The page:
3 Things To Know Today

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Photo: Science Photo Library RF

1 SCOTUS Drafts Opinion To Overturn Roe v Wade

The leak of a draft opinion from the Supreme Court may be the first breach of its kind. POLITICO has published a draft document from the high court showing the conservative majority is preparing to overturn Roe v. Wade. The landmark case guaranteed federal constitutional protections of abortion rights. POLITICO reports that no draft decision has ever been disclosed publicly while a case was still pending. Now keep in mind, this is not a final decision of record – and by all accounts, draft opinions often change before they’re officially decided and published. In this case, it's unclear if the draft will be changed before it’s released. But it’s caused enough concern that protestors on both sides of the argument marched in front of the Supreme Court last night. The final decision is expected within the next two months – and in the meantime, investigators are trying to figure out the source of the leak.

2 U.S. Embassy Hopes To Return To Kyiv By End Of Month

The U.S. embassy in Ukraine is hoping to make its return to the capital city by the end of this month. The return all depends on if the conditions in Kyiv allow it to happen. An official said they're listening to security professionals and when it's safe to go back, they "will go back." The U.S. decided to close the embassy in Kyiv on February 14th, around ten days before Russia invaded Ukraine. The embassy essentially “moved” to Poland in the meantime. Some Western countries have already moved their embassies back to Kyiv as the main focus of fighting in Ukraine has moved away from the capital to the east and south of the country. So with the press conference of yesterday, the U.S. has officially resumed diplomatic activities in Ukraine and the U.S.’ acting ambassador to Ukraine said the embassy may return to the Ukrainian capital of Kyiv by the end of May.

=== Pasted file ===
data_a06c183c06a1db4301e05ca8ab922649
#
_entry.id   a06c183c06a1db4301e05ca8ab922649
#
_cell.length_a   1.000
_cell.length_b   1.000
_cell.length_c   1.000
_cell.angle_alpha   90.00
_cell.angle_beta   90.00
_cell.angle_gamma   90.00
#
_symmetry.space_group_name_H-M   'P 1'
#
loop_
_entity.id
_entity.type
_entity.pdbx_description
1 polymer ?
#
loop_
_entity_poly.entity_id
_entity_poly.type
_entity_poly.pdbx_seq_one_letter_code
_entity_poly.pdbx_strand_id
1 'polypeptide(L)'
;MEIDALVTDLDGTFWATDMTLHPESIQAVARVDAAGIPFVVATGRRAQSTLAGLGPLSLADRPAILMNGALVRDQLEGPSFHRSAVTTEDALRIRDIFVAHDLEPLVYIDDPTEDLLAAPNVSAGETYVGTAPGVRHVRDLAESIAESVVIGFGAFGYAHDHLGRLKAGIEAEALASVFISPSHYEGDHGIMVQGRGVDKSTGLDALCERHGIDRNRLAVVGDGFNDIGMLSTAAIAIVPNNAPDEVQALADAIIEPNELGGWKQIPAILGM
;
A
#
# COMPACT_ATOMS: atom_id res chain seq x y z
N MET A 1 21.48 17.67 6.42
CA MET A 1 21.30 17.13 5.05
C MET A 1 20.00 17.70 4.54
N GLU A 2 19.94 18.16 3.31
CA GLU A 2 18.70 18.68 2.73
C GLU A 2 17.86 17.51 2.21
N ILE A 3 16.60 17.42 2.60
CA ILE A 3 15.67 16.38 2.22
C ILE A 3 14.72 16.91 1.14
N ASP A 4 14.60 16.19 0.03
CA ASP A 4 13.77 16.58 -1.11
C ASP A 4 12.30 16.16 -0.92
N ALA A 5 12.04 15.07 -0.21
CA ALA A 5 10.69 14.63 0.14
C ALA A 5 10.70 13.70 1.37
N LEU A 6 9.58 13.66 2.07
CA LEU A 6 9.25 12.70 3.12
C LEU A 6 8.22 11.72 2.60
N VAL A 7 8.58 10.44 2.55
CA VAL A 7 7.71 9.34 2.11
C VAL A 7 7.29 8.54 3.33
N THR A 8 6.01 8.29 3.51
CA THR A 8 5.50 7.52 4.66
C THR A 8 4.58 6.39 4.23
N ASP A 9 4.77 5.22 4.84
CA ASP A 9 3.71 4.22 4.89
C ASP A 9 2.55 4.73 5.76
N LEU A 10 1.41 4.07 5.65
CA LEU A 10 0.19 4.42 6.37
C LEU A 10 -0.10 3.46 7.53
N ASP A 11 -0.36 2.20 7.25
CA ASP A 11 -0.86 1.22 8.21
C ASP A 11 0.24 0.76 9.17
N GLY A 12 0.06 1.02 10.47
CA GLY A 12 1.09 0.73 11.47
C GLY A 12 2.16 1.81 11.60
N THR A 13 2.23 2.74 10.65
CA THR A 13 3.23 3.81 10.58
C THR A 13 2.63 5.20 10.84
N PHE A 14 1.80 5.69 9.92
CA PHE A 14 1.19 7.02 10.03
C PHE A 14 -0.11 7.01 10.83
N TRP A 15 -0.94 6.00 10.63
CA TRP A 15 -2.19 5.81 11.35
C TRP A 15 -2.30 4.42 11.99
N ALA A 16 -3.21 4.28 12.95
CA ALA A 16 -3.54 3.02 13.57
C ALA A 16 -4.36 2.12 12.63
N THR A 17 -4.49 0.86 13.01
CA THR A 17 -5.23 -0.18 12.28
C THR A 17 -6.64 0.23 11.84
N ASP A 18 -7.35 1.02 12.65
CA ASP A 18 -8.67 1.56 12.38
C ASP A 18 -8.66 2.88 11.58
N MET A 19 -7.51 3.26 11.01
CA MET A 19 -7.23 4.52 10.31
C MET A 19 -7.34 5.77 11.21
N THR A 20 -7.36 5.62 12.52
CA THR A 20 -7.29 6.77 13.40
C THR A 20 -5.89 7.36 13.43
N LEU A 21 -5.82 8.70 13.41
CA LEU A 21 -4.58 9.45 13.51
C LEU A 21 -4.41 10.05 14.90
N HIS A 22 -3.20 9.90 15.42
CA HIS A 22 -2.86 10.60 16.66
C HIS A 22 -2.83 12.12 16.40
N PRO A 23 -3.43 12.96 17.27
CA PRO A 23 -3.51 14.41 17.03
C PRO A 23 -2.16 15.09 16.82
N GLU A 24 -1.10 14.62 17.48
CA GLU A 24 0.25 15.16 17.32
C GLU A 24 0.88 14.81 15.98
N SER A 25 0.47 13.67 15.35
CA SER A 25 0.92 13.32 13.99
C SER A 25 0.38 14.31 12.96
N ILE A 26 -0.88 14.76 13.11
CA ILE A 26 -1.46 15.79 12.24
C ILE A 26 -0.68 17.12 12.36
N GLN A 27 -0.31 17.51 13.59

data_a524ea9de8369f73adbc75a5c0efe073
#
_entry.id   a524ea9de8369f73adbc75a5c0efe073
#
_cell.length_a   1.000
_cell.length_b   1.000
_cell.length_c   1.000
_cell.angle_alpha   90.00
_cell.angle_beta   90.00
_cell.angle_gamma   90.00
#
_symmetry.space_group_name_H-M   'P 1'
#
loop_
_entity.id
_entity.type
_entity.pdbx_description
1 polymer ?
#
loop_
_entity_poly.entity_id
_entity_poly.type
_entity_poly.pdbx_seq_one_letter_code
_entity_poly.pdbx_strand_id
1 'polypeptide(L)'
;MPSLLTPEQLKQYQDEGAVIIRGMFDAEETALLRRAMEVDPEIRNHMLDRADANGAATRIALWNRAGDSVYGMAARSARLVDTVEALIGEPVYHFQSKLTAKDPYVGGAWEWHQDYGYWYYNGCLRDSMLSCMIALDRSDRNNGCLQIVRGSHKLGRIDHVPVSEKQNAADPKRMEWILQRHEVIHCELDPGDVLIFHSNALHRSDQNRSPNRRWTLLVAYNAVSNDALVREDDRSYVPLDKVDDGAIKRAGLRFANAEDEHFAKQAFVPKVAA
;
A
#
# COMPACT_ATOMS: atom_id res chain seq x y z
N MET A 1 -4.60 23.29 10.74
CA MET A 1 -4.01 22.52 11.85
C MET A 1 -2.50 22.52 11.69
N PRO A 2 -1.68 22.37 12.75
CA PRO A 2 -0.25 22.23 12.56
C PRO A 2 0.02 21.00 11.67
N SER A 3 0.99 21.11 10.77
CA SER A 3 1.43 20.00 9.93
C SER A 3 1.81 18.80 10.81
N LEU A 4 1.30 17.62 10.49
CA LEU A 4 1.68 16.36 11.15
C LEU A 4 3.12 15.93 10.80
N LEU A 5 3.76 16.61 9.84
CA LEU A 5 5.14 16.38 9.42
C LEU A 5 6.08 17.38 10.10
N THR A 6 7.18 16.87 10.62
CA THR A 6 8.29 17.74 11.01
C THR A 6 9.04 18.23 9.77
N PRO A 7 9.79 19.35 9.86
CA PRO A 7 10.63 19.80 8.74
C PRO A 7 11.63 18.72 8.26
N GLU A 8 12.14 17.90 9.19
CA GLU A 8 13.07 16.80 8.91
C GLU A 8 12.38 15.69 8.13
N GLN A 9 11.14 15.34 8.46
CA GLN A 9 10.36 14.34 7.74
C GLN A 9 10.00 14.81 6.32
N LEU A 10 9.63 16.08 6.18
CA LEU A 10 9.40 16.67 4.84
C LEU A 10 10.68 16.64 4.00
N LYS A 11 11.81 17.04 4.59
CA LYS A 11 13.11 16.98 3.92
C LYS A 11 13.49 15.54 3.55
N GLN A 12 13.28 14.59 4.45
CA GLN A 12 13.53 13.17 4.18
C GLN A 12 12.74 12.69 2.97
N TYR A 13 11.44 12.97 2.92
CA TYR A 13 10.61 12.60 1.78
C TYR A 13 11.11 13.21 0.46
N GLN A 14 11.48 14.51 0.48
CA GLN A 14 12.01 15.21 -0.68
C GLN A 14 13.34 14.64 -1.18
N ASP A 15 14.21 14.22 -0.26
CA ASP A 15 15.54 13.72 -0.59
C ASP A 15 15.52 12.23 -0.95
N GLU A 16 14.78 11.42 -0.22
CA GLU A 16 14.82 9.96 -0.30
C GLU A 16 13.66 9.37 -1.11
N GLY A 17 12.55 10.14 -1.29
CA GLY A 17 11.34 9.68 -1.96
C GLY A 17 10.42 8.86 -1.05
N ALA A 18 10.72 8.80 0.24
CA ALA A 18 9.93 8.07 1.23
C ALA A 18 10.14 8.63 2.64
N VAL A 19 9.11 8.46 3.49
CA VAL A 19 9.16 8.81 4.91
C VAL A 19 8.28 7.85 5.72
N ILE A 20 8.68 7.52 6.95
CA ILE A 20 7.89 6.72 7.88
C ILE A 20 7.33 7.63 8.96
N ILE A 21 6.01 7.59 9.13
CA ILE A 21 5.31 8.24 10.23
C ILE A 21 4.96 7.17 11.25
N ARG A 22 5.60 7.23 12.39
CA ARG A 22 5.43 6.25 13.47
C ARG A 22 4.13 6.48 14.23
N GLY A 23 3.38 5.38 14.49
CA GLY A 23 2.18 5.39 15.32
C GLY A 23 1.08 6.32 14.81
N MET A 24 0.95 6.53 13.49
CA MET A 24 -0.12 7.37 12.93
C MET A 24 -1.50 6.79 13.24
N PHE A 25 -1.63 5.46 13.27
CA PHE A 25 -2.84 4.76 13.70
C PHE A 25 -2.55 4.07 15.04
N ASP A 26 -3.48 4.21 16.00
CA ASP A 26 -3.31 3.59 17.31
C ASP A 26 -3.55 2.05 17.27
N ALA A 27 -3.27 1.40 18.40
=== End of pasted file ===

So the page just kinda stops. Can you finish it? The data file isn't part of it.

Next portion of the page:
3 Tulsa Race Massacre Reparation Lawsuit To Proceed

A judge says a lawsuit seeking reparations for the Tulsa Race Massacre in 1921 can proceed. The ruling from Judge Caroline Ward comes after the defendants, which include the city of Tulsa, sought a motion to dismiss the case altogether. The suit was originally filed in March of last year and looks to create a special fund for survivors and descendants of the massacre that left at least 300 Black people dead over two days. The ruling means the U.S. could be held accountable for justice never being served in the racial attack. "We believe this is the last opportunity for these survivors to have their day in court," says Civil rights attorney Damario Solomon-Simmons. "We want to ask (the judge) to move forward and move forward as soon as possible." As for the living survivors involved in the suit, they are 107-year-old Lessie Benningfield Randle, 107-year-old Viola Fletcher, and 101-year-old Hugh Van Ellis.

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